Last October, a weekend before the election, 400 women gathered in Palm Desert, California, near Joshua Tree, to meet, camp, eat, talk, dance, and do yoga for three days and two nights, completely isolated from men. MOTHERSHIP’s first annual women’s festival created a spiritual feminist sanctuary that was all too short-lived—a rare opportunity for anyone who identified as a woman to come together for intentional intermingling. Ideas, conversations, songs, and connections were made easier by the campfire atmosphere and interactive workshops. Meanwhile, musical performances and dance parties went into the night, with the artists and DJs carefully handpicked for the hundreds of women bonding in the desert. So when Donald Trump took office just days after they all left the very essence of a safe space, the festival community’s conversations—both virtually and in real life—were populated by the sentiment, “I wish I never left MOTHERSHIP.” Now, at least, they can make plans to come back.
MOTHERSHIP, created by Los Angeles-based therapist Laura Wise, is returning for its second year October 15 to 17, and Wise is ready to add to the existing community.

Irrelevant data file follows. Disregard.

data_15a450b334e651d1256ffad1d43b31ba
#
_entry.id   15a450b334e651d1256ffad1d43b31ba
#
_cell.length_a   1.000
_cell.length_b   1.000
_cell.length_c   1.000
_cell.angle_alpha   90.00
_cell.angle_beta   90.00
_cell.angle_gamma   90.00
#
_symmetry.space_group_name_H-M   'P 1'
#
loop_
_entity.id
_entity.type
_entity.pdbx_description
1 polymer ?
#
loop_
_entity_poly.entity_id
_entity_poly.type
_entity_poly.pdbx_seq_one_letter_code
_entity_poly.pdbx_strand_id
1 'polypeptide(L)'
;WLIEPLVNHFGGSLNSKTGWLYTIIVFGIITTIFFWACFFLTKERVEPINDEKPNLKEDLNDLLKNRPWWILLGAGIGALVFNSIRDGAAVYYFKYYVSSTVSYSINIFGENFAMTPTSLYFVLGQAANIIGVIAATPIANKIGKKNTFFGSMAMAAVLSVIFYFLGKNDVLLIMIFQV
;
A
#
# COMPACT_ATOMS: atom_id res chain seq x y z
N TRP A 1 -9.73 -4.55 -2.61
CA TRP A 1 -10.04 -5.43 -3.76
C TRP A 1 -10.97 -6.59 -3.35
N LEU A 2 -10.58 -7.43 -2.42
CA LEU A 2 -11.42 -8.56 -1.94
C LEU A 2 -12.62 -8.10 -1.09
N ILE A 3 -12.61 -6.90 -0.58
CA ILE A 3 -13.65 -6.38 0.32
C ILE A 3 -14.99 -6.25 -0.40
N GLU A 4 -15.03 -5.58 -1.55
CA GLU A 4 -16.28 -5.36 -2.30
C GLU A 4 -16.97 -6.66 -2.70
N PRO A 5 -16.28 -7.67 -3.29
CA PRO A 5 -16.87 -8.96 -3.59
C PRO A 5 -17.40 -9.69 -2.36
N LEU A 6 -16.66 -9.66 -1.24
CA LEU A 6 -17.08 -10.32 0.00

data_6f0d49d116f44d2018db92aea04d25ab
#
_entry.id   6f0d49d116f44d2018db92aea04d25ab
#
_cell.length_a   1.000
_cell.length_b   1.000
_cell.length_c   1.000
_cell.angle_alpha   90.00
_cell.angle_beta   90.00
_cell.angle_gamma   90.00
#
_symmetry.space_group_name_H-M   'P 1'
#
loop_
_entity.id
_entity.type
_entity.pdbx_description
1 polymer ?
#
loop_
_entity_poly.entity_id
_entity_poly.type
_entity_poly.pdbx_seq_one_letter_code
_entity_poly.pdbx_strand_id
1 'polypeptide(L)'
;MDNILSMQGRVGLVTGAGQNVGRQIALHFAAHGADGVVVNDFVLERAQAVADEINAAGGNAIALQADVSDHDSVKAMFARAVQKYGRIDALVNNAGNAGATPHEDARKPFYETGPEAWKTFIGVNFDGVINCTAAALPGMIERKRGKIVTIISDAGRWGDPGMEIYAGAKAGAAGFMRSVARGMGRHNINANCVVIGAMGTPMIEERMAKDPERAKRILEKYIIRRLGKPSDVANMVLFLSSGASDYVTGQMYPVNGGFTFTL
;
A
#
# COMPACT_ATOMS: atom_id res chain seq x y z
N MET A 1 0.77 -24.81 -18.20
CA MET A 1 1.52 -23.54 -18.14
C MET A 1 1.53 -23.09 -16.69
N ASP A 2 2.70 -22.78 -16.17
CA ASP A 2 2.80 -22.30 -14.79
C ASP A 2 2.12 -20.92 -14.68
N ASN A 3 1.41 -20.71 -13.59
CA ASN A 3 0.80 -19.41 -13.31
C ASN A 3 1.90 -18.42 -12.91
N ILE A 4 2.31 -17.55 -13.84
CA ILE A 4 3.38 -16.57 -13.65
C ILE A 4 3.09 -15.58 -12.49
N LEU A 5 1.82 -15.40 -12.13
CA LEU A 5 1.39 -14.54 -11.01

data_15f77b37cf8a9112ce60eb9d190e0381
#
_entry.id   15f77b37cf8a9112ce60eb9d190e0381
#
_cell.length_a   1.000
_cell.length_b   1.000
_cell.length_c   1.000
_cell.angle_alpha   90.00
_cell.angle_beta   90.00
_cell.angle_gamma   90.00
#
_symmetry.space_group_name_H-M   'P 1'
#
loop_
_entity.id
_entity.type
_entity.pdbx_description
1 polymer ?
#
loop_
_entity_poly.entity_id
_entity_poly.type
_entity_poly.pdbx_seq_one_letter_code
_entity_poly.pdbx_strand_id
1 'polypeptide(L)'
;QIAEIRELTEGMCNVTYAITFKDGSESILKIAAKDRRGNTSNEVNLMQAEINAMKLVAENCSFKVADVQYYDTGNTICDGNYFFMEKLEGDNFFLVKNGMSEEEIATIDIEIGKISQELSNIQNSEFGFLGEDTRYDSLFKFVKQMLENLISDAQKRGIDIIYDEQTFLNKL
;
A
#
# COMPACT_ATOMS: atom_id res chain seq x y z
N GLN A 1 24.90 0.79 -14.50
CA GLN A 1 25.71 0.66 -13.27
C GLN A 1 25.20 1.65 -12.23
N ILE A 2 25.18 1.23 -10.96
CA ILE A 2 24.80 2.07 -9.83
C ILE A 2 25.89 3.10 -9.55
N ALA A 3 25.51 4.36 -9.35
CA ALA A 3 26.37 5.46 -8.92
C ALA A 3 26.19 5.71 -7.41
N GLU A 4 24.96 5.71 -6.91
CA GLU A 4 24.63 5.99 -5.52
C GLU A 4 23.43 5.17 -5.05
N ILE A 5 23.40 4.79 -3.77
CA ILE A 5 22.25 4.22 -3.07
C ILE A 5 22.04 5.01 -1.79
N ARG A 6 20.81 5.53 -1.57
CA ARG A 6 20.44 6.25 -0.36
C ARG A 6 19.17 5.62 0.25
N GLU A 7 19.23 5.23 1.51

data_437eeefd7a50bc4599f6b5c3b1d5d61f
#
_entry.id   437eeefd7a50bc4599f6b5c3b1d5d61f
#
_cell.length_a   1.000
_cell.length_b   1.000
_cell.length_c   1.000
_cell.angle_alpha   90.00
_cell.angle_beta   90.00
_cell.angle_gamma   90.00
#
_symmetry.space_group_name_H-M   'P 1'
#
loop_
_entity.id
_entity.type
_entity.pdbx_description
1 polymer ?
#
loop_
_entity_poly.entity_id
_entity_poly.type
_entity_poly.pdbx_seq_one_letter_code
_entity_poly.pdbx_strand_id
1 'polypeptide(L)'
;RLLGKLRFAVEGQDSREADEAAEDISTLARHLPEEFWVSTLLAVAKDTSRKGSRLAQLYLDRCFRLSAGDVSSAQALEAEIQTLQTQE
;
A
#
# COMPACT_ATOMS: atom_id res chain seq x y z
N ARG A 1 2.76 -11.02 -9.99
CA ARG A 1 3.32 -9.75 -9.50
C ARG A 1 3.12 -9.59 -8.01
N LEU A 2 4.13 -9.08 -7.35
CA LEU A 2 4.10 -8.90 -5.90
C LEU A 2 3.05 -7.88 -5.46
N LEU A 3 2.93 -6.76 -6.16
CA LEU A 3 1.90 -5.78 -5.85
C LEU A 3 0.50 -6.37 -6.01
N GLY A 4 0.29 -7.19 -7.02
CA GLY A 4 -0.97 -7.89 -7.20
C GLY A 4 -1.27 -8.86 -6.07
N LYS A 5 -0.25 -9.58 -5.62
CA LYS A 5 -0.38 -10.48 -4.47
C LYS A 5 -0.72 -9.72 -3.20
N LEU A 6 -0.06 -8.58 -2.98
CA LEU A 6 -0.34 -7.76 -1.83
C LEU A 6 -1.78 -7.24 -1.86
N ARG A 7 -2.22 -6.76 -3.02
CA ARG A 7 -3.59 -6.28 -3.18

“We all marched earlier this year, and we had this really amazing experience,” Wise says of the Women’s March in January. “A lot of things I heard, was that it ‘felt so safe.’ The connection changes when you’re in an all-female space, and I think we got a real taste of what that connection and what that motion could look like. And all I could think was, Wow, I can’t wait to see these women at MOTHERSHIP. This is so MOTHERSHIP. I think after that march, it was like, ‘What’s next?’ MOTHERSHIP is next.”
Similar festivals have certainly existed—music offerings like Lilith Fair and Ladyfest (or, more recently, Girl Cult), or camp-outs such as the Michigan Womyn’s Music Festival—but are now either defunct, open to the public (meaning men come, too), aren't multi-day sleepovers, or have been plagued by transphobic history. MOTHERSHIP is different and seeks to provide an experience more akin to Burning Man in a way, a festival which Wise attended and found elements to incorporate (“and not incorporate”) from into her self-funded endeavor.